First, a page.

Adelaide’s iconic 5031 postcode has become home to a number of new outlets along its Henley Beach Road hive, as of late. Namely, a swish new florist called Flowers By Lottie and Saray Mediterranean Supermarket where you can find an array of delectable morsels. Another one of Torrensville’s latest establishments is Lenny’s Records – an unpretentious musical hub specialising in vinyls, that opened on the down-low in late May of 2022.
Lenin Simos, or Lenny, is the intellect behind Lenny’s Records and describes himself as “a collector of music but moreover, an admirer, an accumulator, a student, a historian, a salvager, a recycler, a recommender, and a facilitator of music.” We chatted to Lenny about the euphonious emporium and the inspiration behind the new, secondhand store.
“The majority of the stock at Lenny’s Records has come from my personal collection. I’ve been stockpiling for a long time and I’m always on the hunt for more,” Lenny shares.
“Approximately two-thirds of it is on vinyl, including a small range of 12 inch and 7 inch singles and EPs. The rest is on CD – if I don’t have it on vinyl, I’ll try and have it on CD.
“I think genres such as heavy metal, punk rock, hip-hop, and electronic music work well and sound great on CD. They are generally inexpensive, have a long shelf life, and sometimes contain music you can’t get on vinyl.
“In 2022 they’re not quite as cool as they were in 1992, but they have their place and I personally like them a lot.
“I’ve got some cassette tapes too, and a few boxes of music and movie DVDs,” Lenny continues.
“People that know me, know that I have an eye and an ear for the left-of-centre, the eccentric, the obscure, the weird and the wacky, the forgotten or the marginalised. I have a fair amount of popular music from the ’50s to the ’80s, as well as music that perhaps you don’t see every day,” Lenny says.
Lenny’s Records came about as a result of, “Needing a place to put my records and CDs, which were taking over our house, our garage, and filling up a rented storage unit – and I didn’t want to get a ‘real job’,” Lenny adds.
“After working casually in record stores and getting to learn the trade, making connections with similarly music-obsessed people, and more than anything, wanting to listen to music all day, I couldn’t think of anything else I’d rather do.
“I’ve always enjoyed the process of searching for and finding a particular record, listening to it for the first time, getting more out of repeat listens, and then putting it on the shelf to come back to another time.
“Nowadays that process includes putting that record on the shelf in my shop for somebody else to find and appreciate in their own time, in their own way.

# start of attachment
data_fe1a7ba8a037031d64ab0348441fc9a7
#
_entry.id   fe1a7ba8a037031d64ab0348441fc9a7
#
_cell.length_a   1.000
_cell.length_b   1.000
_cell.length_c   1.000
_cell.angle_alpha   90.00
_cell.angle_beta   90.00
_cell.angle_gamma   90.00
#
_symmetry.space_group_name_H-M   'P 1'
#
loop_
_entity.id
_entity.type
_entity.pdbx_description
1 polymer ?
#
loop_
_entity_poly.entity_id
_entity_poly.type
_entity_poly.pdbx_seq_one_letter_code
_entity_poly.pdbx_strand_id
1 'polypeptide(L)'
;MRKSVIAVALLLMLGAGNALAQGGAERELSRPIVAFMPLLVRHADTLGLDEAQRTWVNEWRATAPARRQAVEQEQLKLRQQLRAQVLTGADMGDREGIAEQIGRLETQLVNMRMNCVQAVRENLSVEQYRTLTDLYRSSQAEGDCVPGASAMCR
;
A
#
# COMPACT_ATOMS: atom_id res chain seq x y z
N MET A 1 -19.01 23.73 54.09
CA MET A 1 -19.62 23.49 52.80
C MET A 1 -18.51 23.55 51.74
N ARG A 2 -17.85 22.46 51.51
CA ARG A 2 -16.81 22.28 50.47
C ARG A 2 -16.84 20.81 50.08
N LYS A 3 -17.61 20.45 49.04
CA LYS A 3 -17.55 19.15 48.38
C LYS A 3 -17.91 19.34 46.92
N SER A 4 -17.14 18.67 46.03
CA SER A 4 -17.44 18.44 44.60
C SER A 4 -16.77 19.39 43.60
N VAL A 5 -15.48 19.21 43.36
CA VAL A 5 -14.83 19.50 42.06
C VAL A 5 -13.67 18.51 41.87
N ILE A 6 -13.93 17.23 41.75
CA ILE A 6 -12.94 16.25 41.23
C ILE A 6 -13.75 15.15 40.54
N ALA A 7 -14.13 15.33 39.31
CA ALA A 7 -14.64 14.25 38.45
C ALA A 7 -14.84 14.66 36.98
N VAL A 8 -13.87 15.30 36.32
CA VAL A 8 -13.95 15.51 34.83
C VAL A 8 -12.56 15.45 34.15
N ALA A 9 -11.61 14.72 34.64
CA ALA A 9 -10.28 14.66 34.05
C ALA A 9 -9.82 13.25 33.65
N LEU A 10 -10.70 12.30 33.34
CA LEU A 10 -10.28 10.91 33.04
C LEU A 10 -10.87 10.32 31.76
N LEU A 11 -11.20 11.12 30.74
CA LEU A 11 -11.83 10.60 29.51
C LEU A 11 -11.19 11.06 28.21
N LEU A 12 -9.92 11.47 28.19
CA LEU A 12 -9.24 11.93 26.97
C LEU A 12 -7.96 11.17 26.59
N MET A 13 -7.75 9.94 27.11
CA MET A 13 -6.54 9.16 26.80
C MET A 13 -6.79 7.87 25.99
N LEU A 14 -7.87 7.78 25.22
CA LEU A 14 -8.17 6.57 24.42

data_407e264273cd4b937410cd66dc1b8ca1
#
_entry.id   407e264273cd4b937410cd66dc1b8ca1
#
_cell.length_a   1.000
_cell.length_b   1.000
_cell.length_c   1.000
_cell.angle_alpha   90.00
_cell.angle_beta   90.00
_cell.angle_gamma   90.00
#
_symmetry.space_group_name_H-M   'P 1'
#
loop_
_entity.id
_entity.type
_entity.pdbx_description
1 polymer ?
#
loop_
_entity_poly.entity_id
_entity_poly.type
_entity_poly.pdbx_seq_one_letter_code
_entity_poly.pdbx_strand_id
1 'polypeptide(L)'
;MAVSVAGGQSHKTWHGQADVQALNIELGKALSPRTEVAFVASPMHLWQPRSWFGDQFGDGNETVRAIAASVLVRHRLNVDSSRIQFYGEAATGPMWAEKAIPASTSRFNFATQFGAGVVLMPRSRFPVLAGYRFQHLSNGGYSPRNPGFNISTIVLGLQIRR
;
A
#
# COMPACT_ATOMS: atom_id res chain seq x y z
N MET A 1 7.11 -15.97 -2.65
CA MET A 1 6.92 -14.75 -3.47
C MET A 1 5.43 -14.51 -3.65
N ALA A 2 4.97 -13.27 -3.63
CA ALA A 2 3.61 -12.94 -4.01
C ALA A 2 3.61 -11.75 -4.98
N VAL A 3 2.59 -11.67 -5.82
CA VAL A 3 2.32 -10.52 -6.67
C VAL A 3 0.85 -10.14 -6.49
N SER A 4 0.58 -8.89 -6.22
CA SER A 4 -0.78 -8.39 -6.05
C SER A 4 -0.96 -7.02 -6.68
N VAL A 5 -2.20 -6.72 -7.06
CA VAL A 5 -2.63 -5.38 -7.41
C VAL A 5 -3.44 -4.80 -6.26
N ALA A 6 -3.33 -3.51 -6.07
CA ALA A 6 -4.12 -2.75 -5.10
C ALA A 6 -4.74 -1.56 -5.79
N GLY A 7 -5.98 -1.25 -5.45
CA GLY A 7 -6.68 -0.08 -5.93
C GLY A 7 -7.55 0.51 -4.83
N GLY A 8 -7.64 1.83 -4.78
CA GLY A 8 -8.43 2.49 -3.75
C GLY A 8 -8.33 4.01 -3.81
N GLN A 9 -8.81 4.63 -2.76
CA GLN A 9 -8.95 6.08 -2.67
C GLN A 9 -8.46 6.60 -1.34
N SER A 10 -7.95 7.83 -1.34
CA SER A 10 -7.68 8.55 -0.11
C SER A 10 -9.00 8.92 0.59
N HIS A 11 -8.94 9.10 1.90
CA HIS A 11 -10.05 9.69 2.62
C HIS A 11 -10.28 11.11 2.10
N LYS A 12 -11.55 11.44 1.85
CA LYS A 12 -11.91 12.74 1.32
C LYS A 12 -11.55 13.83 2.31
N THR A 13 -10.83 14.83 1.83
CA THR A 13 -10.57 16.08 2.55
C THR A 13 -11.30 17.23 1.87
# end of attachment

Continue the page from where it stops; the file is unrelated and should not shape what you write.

“I regard my collection as an ever fluctuating mass. I want to hear as much music as I possibly can in my lifetime; I just don’t need to hold onto it all forever,” Lenny divulges.
The store itself is neat and minimal, as decoration is yet to commence. The secondary attraction is the listening station – an old quadraphonic unit where customers can listen to things they might be curious about. It’s a modest set-up, but what more does one need in a quaint, neighbourhood record store. Speaking of neighbourhoods, Lenny has lived in 5031’s Mile End for the past five years and inevitably, as happened to many before, the locale now “feels like home.”
“Opening the shop specifically in 5031 was important to me. My primary motivation was to try and find a space close to my home. I love that the area is culturally diverse, close to the city, the airport, the beach, and that it’s evidently home to a lot of people that are really into music,” Lenny shares.
“I don’t have any signage yet, talk about ‘Secret Adelaide’, so a lot of my customers have been locals who’ve walked past or seen me setting up.
“It helps that there’s lots of great food nearby and that I’m directly opposite Custom Music, which is a well-known musical instrument shop and rehearsal space. So many great bands have practiced there over the years. It’s an institution,” Lenny reveals.
As for the vision of Lenny’s Records – “My philosophy is pretty simple. I want the shop to be a place that I’m happy to go to when I get up in the morning.
“Hopefully there will be interesting records and CDs coming through – enough to go around to keep me and my customers happy.
I don’t have any grand plans – enjoying listening to music and chatting to people about music is pretty much as good as it gets for me,” Lenny finishes.